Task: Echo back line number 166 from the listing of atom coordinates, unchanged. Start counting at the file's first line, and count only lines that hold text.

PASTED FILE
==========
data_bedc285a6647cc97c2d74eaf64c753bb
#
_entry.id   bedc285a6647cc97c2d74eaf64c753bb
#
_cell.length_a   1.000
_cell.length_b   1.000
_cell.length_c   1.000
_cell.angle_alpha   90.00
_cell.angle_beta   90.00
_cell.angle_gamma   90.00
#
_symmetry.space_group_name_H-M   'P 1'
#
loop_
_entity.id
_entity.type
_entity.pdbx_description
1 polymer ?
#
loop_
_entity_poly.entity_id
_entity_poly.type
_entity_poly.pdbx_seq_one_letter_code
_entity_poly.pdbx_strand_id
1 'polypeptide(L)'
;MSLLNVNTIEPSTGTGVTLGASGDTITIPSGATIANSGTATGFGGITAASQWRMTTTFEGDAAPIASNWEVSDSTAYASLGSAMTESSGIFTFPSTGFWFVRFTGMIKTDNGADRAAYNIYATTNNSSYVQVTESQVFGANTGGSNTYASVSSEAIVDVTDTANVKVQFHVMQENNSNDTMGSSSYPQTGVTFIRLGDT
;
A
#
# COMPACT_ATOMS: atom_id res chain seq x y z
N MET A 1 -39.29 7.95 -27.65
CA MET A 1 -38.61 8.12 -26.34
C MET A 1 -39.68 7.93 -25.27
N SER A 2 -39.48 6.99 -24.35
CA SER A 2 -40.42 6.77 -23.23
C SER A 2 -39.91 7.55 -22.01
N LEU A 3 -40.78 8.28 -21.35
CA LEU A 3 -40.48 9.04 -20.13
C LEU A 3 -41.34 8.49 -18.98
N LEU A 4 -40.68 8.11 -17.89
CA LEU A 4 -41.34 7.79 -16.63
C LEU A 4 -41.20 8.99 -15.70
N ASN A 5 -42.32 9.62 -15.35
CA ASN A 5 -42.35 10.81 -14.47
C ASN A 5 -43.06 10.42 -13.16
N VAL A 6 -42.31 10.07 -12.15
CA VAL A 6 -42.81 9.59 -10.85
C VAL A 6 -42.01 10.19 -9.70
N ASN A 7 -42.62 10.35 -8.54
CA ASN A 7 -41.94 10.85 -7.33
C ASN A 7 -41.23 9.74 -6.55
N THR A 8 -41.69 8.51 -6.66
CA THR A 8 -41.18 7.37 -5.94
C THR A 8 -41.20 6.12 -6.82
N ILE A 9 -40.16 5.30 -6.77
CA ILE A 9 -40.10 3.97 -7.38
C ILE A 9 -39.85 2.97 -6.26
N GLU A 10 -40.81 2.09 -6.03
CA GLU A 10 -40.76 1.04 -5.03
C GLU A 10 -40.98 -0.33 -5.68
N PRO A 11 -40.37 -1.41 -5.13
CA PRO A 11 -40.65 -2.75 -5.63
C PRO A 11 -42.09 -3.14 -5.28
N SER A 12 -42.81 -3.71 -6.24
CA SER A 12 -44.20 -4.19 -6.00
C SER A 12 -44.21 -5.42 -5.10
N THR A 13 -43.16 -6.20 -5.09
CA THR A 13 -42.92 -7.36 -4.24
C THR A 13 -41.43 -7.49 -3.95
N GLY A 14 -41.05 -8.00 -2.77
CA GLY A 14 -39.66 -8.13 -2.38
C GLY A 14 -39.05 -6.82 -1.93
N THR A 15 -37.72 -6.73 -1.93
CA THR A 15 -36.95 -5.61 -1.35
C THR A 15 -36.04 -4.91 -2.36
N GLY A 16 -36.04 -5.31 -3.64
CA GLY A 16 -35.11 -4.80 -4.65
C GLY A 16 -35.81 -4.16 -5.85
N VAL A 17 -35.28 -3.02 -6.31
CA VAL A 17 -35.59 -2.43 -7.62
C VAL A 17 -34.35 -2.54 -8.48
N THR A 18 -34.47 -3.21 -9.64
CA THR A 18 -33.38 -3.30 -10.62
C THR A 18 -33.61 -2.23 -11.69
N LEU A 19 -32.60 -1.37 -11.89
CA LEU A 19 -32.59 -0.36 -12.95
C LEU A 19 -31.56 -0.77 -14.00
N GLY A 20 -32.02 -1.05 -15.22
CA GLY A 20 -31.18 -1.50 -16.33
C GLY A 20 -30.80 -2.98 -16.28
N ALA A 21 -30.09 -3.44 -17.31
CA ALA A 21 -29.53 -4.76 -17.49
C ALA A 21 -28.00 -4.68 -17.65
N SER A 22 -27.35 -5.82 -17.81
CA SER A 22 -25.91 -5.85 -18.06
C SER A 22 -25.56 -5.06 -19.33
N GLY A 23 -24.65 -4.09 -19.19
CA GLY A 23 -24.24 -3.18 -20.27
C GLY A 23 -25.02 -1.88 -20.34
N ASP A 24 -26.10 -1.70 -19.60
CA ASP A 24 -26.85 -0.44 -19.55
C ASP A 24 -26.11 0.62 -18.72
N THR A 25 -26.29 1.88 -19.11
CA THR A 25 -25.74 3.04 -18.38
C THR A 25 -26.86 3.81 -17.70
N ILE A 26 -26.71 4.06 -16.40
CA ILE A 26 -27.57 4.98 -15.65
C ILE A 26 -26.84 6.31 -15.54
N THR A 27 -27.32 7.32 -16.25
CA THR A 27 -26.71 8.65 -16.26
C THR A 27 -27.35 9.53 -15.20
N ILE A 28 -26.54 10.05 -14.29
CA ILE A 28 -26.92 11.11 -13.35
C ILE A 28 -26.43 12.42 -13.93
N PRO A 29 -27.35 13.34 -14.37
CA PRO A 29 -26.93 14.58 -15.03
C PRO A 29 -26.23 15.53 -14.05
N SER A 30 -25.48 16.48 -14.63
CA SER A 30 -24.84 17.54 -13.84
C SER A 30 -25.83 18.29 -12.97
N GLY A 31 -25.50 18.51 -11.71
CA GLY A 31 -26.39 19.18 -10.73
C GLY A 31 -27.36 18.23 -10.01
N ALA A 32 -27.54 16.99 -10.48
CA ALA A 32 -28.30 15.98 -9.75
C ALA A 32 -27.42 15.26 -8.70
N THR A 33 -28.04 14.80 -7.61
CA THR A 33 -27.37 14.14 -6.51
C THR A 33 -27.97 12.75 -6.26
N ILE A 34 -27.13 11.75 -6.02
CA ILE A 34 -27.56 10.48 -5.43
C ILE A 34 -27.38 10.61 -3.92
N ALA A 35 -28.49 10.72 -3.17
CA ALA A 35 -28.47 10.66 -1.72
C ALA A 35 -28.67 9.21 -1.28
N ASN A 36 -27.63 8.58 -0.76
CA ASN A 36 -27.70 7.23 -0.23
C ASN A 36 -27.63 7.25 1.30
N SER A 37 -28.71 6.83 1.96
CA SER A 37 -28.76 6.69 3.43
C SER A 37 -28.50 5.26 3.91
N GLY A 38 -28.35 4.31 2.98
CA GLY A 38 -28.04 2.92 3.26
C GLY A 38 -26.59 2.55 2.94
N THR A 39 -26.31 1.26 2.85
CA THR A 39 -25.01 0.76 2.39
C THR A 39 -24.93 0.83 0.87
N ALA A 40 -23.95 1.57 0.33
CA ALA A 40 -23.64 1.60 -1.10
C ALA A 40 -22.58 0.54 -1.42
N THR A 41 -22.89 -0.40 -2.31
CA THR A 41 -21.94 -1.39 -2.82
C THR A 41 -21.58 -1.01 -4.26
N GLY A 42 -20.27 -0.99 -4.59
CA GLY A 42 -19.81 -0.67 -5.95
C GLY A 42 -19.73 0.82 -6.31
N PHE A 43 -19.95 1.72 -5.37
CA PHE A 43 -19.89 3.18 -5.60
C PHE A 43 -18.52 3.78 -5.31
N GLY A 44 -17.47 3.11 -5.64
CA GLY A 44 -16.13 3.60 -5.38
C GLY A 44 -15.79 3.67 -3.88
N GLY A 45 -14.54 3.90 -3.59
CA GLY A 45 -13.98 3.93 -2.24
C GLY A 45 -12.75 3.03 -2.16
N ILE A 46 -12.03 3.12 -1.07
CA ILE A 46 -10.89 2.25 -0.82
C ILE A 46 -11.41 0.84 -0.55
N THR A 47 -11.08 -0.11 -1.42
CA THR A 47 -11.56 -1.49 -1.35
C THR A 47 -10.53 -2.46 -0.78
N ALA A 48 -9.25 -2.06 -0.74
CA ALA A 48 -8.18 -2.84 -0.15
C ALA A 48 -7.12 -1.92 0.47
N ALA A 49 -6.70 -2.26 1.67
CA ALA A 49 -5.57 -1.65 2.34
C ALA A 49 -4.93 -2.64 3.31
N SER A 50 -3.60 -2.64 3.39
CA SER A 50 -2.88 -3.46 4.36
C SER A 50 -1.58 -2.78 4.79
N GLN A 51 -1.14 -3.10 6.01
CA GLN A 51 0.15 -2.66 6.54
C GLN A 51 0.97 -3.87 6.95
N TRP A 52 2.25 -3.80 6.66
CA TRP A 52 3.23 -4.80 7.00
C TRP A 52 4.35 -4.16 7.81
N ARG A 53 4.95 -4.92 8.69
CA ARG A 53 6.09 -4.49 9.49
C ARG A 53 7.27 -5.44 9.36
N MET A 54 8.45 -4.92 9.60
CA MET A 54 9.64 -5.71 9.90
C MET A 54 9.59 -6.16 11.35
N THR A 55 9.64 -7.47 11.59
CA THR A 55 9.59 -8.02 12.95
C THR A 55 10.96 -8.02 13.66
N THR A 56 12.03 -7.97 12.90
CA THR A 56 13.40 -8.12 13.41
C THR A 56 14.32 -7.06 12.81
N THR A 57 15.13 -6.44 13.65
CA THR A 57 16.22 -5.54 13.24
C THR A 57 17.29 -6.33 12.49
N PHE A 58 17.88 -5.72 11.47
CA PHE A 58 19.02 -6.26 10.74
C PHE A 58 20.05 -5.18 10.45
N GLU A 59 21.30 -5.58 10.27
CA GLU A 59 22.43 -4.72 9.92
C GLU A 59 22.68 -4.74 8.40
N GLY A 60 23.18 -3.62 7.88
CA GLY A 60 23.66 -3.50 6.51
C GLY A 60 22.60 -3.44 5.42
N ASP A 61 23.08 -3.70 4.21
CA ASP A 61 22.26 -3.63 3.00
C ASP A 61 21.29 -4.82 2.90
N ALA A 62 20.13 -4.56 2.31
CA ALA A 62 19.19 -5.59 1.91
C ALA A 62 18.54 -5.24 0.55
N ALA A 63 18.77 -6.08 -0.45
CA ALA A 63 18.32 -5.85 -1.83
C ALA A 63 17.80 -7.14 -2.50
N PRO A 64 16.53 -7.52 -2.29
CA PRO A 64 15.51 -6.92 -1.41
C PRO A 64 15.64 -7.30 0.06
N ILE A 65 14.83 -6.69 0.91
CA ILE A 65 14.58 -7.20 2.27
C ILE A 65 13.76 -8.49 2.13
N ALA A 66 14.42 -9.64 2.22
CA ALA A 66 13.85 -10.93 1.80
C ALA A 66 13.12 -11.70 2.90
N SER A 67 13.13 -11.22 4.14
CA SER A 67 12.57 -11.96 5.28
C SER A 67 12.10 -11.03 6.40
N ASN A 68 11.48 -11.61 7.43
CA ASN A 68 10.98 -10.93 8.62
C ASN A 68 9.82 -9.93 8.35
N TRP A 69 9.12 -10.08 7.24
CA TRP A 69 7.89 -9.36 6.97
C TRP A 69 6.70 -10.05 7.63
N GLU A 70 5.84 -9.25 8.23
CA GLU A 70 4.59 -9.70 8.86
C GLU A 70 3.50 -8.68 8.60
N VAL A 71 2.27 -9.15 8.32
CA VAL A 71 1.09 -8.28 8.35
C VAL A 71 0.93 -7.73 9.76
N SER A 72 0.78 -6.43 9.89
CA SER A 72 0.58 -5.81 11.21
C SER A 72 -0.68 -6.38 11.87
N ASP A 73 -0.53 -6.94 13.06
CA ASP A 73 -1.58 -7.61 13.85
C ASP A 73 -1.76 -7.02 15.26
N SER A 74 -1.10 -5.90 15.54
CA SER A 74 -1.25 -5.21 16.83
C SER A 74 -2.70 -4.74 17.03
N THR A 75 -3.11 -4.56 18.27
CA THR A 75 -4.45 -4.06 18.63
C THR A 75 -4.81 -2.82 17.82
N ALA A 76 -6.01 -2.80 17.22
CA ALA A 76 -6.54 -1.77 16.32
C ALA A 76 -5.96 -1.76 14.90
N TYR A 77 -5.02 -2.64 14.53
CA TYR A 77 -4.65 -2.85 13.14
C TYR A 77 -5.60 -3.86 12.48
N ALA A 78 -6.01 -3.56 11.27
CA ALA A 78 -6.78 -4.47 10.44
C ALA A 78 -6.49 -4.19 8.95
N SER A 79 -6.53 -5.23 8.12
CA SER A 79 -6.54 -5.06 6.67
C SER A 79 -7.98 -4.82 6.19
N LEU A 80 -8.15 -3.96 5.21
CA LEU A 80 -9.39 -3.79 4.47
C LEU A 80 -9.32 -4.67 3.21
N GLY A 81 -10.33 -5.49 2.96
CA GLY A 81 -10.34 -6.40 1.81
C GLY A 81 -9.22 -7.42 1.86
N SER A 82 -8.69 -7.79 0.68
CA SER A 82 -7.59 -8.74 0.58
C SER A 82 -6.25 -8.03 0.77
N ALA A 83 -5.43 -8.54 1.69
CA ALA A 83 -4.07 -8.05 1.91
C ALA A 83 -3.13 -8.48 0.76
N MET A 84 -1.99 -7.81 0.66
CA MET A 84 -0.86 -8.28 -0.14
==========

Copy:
N ILE A 46 -12.03 3.12 -1.07